They set a trap for the rest of the zombies after they find a shed in the middle of the woods. While Jeff goes through Daniels’ various accoutrements, Daniels finds April’s corpse in the shed and goes through his mini-library, which consists of one to-the-point book entitled “How to Kill,” a guerrilla warfare book, and of course, a bible. Daniels hangs Jeff up in a tree for bait and stupidly gives him the chainsaw, which I could see going very badly for his legs and feet.

Warning bells begin to go off and the zombies start to paw at Jeff. Earlier, Daniels had leaned up against the shed and I assumed he was just waiting. It turns out, he stupidly fell asleep and dumbass Jeff drops the chainsaw. The bride, obviously the ringleader, picks it up and starts swinging it at Jeff’s legs. Is it wrong that I wanted to see her chop something off? Daniels finally stops dreaming of the rodeo and shoots nearly all of the zombies with arrows. The bride is warded off with a giant mirror while still carrying the chainsaw. Jeff and Daniels have a silly little celebration that feels undeserved and they go after her. She sets a trap and stabs Daniels in the back with an arrow. Jeff rushes back to the shed, tripping of course, and finds April’s dead body. He seems to resign himself to destroying these monsters at any cost. He pulls a machete out of Daniels’ bag and when the bride bursts in, he lops her head off. What did cause me to raise my eyebrows is that the chainsaw still goes straight through his chest. I expected there to be a big Mandy-style battle between chainsaw and machete, but nope. Jeff is not only merely dead. He’s really most sincerely dead.

Back at the house, Zoe sees the sun going down and before she can escape, the zombies converge on the house. Should’ve called the cops sooner, because they pull the phone line. Zoe absolutely freaks before she hears the Southern twang of Daniels words about showing no fear. She invites the zombies inside and makes them some dinner. There’s a decent amount of tension here as she tries to maintain her composure. She even covers a mirror that bothers the blue zombie. They seem intrigued by dancing, so she invites them down to the basement to dance. I kept waiting for a big zombie dance scene. Truly a missed opportunity. Did Robert Scott not want to rip off Thriller? I think it would’ve been awesome for them to get jiggy. She locks them in the basement and they do indeed start to eat each other, although the one with the iron in its head begins to pulsate for no apparent reason. ‘The End’ comes up on the possessed TV.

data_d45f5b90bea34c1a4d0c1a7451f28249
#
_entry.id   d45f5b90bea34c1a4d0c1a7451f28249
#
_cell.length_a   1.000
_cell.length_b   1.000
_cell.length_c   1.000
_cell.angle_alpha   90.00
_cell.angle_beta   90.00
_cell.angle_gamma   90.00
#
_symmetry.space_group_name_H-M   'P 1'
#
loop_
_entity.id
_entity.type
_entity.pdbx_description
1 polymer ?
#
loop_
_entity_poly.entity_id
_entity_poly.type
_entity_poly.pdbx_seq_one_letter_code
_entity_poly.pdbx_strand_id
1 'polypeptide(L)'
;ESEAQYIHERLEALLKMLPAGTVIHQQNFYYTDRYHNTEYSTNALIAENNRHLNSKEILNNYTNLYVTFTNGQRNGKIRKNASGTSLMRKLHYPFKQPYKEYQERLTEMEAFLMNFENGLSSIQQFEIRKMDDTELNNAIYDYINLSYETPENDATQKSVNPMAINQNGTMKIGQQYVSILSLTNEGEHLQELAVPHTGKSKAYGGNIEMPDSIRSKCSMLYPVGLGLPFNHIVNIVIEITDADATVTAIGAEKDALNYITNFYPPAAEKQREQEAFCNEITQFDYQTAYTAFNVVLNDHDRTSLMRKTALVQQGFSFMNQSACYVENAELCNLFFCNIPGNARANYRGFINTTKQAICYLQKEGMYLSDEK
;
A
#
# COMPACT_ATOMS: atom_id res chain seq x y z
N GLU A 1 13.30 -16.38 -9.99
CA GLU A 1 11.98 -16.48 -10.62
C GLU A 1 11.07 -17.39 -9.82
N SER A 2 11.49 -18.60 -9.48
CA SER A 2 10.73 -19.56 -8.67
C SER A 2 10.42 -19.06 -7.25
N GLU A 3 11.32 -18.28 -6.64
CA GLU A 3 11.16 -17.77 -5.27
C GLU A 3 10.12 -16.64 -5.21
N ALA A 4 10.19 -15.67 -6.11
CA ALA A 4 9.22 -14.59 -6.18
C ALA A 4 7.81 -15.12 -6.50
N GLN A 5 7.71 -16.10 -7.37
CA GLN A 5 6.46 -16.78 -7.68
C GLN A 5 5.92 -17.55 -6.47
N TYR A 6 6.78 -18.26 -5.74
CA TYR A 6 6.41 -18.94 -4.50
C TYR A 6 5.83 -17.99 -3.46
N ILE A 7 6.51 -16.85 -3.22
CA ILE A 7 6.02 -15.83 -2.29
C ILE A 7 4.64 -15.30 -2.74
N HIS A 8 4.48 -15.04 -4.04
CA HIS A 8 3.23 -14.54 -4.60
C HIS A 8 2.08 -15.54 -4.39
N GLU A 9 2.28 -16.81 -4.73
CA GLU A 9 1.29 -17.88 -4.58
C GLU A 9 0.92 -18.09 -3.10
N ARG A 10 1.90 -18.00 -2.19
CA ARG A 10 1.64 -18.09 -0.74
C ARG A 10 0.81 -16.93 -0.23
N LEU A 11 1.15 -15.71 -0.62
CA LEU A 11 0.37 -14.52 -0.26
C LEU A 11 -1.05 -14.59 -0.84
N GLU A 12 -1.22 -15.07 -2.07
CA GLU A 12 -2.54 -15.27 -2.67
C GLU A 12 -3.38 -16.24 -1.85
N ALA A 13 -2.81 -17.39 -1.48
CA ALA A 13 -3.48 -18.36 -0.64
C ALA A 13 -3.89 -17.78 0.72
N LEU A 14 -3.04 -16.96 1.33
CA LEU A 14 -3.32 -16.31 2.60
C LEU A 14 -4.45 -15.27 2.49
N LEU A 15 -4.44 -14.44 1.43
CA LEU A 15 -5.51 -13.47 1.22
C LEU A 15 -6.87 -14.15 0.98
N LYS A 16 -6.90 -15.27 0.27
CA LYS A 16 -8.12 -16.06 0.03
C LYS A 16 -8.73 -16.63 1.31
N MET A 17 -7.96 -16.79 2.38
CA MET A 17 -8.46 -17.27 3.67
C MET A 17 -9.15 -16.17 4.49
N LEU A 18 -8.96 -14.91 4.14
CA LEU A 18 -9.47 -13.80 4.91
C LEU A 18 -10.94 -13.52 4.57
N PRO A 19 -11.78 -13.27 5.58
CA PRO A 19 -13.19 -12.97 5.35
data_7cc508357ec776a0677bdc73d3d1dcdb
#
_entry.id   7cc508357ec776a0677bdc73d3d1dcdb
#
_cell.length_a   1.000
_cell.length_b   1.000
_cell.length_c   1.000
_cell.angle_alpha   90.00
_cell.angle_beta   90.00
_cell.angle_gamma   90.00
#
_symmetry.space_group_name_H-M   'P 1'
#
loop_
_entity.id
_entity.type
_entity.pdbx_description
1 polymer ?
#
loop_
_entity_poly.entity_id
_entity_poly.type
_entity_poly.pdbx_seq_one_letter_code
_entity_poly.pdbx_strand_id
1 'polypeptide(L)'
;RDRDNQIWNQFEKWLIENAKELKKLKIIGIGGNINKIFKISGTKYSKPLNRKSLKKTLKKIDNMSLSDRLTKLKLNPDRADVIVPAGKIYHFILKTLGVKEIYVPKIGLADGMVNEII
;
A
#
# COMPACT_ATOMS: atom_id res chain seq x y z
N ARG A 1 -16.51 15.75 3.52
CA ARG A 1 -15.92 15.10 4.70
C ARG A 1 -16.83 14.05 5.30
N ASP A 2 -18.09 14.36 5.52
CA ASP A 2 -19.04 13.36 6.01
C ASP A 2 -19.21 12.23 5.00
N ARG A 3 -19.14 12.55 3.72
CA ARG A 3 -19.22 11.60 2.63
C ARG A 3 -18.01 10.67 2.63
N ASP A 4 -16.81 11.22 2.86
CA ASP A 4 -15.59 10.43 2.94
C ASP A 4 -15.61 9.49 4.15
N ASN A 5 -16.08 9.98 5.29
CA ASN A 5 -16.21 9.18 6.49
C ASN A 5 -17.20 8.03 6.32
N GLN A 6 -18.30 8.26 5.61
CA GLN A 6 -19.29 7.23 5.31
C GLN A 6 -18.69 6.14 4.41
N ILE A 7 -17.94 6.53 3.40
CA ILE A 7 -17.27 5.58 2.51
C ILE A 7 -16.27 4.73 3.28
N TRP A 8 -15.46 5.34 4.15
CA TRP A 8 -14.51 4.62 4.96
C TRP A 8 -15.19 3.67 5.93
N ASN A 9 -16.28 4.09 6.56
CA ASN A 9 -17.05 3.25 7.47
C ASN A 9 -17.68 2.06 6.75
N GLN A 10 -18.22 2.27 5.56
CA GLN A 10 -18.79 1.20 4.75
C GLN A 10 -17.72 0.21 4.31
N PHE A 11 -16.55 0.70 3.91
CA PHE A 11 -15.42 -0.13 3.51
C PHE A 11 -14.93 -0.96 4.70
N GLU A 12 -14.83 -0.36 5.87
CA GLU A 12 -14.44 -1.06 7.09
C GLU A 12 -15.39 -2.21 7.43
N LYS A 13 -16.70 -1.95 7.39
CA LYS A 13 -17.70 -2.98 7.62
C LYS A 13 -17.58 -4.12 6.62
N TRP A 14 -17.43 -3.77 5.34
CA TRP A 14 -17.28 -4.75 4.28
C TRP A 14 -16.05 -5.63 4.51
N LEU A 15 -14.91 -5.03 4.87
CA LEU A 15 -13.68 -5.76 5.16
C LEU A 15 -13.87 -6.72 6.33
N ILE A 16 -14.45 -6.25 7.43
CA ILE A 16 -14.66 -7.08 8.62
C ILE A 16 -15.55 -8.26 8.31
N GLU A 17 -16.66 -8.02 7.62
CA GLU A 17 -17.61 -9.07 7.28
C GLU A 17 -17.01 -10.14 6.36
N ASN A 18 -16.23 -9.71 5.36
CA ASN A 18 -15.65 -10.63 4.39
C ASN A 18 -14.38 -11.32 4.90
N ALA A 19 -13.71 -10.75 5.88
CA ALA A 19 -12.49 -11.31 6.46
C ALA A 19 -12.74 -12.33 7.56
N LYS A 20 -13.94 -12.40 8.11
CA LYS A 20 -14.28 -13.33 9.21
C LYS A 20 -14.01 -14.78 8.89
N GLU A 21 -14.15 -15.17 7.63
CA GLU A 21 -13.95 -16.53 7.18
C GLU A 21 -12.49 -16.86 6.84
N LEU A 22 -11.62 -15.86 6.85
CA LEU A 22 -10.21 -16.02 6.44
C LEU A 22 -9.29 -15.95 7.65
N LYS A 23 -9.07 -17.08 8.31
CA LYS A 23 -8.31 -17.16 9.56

We get another really lame fade out which resembles a TV movie and Jeff and Zoe’s parents are visiting her in the mental hospital. Despite the fact that she showed great courage in defeating the zombies, I guess she still had a nervous breakdown. Of course, she’s not speaking, so the parents suspect drugs. This sanitarium doesn’t have TV’s, I suppose, so guess what they bring her? It’s a stupid ending and not really even necessary, but it’s OK as far as a final “scare.”

Most of the acting is atrocious and the cinematography has a flat quality, but there’s clearly a lot of enthusiasm and effort here. Scott employs plenty of dolly shots, which are a bit on the creaky side but at least add credence to the idea that this is a real movie. The editing is crisp and it turns out editor Bob Sarles would go on to direct and edit a great deal of videos in the music industry. What makes the film enjoyable is the outstanding and eye-catching VHS cover design and the above-average makeup effects. The bride, in particular, is a wonderfully nasty creation and a genuinely threatening force of evil. The Video Dead is an average little horror film that has a few good ideas sprinkled throughout. Nothing special, but a credible directorial effort.